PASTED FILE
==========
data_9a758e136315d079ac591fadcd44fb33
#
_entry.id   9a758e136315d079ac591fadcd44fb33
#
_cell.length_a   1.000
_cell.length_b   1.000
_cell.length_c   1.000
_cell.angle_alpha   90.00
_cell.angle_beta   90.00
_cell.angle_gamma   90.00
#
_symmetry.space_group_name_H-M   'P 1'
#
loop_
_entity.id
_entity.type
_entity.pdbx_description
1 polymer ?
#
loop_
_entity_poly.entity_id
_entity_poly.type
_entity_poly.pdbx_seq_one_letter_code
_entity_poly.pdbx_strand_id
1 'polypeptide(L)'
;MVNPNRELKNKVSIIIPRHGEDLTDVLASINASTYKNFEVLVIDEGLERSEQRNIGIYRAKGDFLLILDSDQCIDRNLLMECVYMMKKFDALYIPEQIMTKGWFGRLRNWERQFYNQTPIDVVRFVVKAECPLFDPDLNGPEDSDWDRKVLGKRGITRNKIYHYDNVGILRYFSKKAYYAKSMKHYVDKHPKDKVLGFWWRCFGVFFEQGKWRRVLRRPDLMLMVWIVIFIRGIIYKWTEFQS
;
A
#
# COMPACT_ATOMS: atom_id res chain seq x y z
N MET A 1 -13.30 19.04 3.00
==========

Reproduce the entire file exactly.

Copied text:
data_9a758e136315d079ac591fadcd44fb33
#
_entry.id   9a758e136315d079ac591fadcd44fb33
#
_cell.length_a   1.000
_cell.length_b   1.000
_cell.length_c   1.000
_cell.angle_alpha   90.00
_cell.angle_beta   90.00
_cell.angle_gamma   90.00
#
_symmetry.space_group_name_H-M   'P 1'
#
loop_
_entity.id
_entity.type
_entity.pdbx_description
1 polymer ?
#
loop_
_entity_poly.entity_id
_entity_poly.type
_entity_poly.pdbx_seq_one_letter_code
_entity_poly.pdbx_strand_id
1 'polypeptide(L)'
;MVNPNRELKNKVSIIIPRHGEDLTDVLASINASTYKNFEVLVIDEGLERSEQRNIGIYRAKGDFLLILDSDQCIDRNLLMECVYMMKKFDALYIPEQIMTKGWFGRLRNWERQFYNQTPIDVVRFVVKAECPLFDPDLNGPEDSDWDRKVLGKRGITRNKIYHYDNVGILRYFSKKAYYAKSMKHYVDKHPKDKVLGFWWRCFGVFFEQGKWRRVLRRPDLMLMVWIVIFIRGIIYKWTEFQS
;
A
#
# COMPACT_ATOMS: atom_id res chain seq x y z
N MET A 1 -13.30 19.04 3.00